From the author of The Baudelaire Fractal, a poetry classic, with new work
In 2004, boldly original poet Lisa Robertson published a chapbook, Rousseau’s Boat, poems culled from years of notebooks that are, nevertheless, by no means autobiographical. In 2010, she expanded the work into a full-length book, R’s Boat. During the pandemic, she was drawn back into decades of journals to shape Boat. These poems bring fresh vehemence to Robertson’s ongoing examination of the changing shape of feminism, the male-dominated philosophical tradition, the daily forms of discourse, and the possibilities of language itself.
“Robertson has quietly but surely emerged as one of our most exciting and prolific philosophers—I mean poets. Interested in architecture, weather systems, fashion, autobiography, gender, the classics, and just about everything else, she manages to irradiate her subjects with calm, wit, and astonishing beauty. Robertson’s style is both on splendid display and under fierce interrogation in her latest book, R’s Boat.” —Kenyon Review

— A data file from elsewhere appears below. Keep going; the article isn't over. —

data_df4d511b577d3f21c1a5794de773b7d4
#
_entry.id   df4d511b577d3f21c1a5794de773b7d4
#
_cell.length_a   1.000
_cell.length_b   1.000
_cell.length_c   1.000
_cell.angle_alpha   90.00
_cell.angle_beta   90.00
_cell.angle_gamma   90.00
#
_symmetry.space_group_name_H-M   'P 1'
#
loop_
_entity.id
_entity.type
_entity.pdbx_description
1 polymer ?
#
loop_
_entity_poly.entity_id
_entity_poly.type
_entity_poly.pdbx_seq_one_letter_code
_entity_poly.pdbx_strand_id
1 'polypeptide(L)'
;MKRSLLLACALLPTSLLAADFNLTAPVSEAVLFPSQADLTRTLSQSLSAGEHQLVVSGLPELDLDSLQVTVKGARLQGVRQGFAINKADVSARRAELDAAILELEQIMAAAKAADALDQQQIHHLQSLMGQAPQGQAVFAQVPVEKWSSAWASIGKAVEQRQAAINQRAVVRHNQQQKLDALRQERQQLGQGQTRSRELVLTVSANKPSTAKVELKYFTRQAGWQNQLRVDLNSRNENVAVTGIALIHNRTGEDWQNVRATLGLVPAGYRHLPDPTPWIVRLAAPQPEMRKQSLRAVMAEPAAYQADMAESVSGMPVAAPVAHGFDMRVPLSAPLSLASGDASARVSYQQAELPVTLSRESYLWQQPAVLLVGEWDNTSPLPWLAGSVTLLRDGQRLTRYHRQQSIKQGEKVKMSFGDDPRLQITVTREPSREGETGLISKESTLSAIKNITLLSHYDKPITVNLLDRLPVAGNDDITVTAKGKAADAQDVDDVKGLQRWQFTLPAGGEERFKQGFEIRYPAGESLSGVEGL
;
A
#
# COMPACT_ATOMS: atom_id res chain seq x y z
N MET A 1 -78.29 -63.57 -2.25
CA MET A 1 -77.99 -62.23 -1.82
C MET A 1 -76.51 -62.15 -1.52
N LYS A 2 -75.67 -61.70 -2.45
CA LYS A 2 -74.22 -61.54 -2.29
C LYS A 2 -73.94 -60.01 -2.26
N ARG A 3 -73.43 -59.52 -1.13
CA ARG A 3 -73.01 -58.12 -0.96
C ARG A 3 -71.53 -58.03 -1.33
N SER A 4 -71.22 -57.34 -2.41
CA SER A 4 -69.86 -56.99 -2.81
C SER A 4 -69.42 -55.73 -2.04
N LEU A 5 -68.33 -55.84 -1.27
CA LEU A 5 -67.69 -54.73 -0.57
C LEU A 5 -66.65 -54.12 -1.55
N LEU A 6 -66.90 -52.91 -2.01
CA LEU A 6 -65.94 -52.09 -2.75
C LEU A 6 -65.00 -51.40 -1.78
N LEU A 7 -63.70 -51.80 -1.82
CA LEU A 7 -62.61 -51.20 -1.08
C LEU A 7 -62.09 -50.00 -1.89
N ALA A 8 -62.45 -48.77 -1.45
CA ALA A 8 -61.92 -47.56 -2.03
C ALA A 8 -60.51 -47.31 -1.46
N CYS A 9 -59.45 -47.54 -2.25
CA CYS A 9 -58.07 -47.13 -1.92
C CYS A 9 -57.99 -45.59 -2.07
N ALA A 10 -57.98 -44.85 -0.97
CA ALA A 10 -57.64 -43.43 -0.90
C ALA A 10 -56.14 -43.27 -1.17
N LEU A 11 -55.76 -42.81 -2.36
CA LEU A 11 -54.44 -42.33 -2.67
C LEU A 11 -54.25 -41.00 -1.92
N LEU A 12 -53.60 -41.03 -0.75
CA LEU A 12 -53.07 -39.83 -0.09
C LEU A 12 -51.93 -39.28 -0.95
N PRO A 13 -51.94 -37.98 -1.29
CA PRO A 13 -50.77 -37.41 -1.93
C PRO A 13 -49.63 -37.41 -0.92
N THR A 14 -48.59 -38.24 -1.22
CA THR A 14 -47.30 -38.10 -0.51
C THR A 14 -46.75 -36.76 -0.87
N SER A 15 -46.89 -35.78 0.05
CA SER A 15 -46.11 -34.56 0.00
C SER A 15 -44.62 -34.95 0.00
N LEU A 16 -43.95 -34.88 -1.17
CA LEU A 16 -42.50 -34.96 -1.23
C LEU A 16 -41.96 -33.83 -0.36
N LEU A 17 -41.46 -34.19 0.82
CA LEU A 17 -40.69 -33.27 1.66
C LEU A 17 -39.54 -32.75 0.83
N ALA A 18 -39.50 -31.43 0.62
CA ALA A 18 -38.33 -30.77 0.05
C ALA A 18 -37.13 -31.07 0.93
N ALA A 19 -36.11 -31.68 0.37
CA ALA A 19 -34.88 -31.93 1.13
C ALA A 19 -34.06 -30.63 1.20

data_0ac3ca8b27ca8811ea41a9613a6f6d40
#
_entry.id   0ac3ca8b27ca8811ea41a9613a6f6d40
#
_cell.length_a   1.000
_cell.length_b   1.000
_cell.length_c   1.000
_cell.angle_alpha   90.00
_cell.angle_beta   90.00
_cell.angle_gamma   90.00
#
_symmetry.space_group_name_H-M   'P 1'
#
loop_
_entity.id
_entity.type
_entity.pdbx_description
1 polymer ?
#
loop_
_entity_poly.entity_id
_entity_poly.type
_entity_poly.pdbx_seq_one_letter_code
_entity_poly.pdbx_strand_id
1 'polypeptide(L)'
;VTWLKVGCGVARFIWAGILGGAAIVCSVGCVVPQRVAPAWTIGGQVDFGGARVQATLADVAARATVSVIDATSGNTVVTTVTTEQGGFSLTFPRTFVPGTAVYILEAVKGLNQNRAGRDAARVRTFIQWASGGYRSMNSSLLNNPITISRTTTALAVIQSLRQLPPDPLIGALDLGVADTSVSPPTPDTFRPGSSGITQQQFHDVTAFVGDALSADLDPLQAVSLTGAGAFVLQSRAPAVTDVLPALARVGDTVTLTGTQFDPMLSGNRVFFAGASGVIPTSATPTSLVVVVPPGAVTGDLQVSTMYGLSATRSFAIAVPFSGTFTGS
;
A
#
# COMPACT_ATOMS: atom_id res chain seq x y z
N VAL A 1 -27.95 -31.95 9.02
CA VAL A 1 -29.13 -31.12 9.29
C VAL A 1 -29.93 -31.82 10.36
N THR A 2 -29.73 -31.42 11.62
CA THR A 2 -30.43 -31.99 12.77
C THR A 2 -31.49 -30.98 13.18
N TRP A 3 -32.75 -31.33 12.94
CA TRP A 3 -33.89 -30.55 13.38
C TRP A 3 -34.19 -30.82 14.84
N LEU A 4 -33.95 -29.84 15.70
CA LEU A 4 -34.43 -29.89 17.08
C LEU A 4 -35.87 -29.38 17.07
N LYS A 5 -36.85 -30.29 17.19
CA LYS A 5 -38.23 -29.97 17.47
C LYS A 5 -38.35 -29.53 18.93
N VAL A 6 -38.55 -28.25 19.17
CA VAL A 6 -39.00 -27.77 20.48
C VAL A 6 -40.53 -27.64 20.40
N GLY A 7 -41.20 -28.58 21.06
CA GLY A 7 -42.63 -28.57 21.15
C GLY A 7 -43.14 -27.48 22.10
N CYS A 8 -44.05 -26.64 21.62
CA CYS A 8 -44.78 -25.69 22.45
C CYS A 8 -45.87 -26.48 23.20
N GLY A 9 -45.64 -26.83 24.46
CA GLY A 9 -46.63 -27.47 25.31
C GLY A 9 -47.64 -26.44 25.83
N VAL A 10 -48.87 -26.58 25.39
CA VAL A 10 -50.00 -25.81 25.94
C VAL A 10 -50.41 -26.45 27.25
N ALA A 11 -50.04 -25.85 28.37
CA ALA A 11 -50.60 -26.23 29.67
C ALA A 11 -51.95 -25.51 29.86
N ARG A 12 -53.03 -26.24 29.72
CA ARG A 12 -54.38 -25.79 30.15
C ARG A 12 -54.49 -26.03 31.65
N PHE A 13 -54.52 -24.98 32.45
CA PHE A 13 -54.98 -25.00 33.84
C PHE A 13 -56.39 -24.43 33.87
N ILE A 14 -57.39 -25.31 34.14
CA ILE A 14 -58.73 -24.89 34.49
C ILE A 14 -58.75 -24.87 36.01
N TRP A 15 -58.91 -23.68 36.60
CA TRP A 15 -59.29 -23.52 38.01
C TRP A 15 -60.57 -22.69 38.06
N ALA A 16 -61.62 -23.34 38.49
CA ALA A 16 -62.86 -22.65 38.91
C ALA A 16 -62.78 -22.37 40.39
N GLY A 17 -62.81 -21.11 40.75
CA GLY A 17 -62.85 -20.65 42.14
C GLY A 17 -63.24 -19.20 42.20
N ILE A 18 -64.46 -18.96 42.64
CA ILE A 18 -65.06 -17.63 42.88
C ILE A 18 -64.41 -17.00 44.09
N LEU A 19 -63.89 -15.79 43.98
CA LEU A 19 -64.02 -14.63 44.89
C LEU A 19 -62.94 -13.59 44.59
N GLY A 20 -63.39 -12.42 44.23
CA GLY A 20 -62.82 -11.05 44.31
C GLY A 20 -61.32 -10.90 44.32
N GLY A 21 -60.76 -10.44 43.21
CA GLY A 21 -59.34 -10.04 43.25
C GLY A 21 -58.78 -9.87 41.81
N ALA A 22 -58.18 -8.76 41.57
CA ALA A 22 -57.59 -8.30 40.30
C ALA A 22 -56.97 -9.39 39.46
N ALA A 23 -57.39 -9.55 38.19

“In R’s Boat, Robertson has penned a post-conceptual, post-lyric, relentlessly self-examining performance of memory and sincerity that manages, remarkably, to be both theoretically concerned and deeply emotive.” —Harvard Review
“R's Boat grapples with form, the constraint of language and tradition, and the challenge to avoid anything that might exist as template. The poems examine feminism, discourse, the body, and poetry itself through sumptuous, seductive language.” —American Poets